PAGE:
Urban tropicalTropical Patio, London
What Houzz contributors are saying:
Bamboo Georgia cautiously recommends this fast-growing tropical plant. “There’s a lot of controversy around bamboo, but it can provide a wonderfully tall evergreen screen,” she says. The issue is that bamboo’s roots are incredibly invasive and travel horizontally, even from ‘clump forming’ varieties. “They will pop up in neighbours’ gardens and destroy sheds and so on,” she explains. “I still specify bamboo, but only planted in a strong metal trough above ground level. Many of the membranes you can use just aren’t strong enough to contain the roots. If you plant into a trough, make sure you fertilise regularly with a seaweed fertiliser.”
Go big and boldHaving large-leaved plants in a small area may seem counterintuitive, as you might assume bigger foliage would make an area feel smaller. However, the opposite can be true. Bold plants can add valuable height and form, while bringing a sense of seclusion to your courtyard.Combine different jungle-style plants and team them with dark walls to add drama to the space.
Make a big statement in a small spaceDon’t let a compact outdoor area cramp your style. Go large with your planting to create a small tropical garden with species such as the banana palm, seen on the right of this courtyard. The giant leaves are a generous feature that add depth and interest to the small space. Tropical-style planting works particularly well in a seating area like this, as the dense greenery gives the area a cosy feel.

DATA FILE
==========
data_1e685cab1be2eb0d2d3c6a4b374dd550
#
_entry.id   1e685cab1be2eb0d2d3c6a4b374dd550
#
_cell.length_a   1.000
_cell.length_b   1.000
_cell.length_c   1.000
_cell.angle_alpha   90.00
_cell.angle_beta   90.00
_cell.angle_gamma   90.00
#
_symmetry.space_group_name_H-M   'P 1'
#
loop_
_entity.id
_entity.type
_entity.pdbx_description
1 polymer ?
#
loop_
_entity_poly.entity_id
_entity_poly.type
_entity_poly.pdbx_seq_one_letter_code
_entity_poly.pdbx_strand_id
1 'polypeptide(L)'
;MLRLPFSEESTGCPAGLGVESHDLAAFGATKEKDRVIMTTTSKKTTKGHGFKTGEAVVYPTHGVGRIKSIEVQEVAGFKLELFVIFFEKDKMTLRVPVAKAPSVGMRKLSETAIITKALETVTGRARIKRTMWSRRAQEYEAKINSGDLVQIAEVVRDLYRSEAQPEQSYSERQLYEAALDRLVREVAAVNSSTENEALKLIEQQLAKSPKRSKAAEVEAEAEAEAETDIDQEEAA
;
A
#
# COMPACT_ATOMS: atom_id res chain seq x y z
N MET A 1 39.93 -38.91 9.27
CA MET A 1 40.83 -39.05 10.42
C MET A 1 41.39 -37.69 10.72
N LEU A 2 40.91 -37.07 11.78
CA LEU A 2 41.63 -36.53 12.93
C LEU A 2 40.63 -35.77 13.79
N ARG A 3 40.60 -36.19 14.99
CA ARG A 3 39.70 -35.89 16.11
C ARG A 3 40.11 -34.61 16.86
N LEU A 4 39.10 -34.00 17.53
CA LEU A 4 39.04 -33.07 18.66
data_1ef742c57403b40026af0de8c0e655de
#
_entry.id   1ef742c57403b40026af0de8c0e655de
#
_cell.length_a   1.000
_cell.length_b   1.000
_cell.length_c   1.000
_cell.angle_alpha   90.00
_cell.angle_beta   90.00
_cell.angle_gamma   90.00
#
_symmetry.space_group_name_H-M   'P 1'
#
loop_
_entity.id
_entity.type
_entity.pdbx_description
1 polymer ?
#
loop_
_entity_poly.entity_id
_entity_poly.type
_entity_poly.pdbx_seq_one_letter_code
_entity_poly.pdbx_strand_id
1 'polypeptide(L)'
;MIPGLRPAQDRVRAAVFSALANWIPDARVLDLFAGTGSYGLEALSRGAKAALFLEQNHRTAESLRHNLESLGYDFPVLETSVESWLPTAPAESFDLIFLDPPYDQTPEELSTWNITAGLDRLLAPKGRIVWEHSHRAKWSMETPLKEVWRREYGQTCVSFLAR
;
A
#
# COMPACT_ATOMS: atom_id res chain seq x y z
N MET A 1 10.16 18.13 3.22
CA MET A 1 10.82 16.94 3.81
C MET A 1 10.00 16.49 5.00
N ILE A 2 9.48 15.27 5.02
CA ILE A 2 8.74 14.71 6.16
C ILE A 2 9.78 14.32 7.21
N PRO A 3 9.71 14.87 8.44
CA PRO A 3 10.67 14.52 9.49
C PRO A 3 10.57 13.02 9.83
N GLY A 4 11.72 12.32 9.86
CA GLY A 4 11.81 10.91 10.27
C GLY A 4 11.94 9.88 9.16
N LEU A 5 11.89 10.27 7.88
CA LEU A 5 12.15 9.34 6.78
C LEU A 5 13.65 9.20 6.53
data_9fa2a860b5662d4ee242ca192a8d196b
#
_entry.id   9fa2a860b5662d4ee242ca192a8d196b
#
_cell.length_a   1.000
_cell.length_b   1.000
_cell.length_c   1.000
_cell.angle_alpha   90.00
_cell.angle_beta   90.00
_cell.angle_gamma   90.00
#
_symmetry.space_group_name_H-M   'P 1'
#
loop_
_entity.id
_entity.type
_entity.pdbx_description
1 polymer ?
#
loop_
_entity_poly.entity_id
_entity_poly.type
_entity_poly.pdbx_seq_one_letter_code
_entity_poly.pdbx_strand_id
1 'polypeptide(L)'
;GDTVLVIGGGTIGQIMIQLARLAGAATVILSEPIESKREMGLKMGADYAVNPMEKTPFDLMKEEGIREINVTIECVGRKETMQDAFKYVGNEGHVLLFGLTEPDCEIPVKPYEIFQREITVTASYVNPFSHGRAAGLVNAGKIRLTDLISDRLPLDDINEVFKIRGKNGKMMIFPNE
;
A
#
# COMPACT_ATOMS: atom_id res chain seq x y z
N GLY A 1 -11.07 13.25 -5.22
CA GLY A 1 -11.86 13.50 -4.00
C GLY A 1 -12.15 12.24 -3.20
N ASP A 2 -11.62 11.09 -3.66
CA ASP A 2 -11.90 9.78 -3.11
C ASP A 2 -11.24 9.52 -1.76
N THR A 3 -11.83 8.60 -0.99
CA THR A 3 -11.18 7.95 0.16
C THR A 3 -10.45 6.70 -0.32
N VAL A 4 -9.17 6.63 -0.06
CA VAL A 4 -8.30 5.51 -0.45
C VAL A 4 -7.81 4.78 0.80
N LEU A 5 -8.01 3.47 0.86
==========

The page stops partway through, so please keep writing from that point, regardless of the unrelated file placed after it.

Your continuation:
A mixture of flooring adds visual interest underfoot. “They wanted to keep a tiny strip of herringbone brick from the previous garden,” says Schofield. “Then I used an Indian sandstone in a grey/brown tone because of its weathered, vintage look.”
Welcome to the jungleBy choosing plants with large leaves and bold textures you can achieve a lush, exuberant, tropical look. Bamboos, coarse grasses, even banana plants if you have a mild climate, can give the effect. Other plants that would contribute well to the look would be rhododendrons, schefflera and, of course, all kinds of ferns.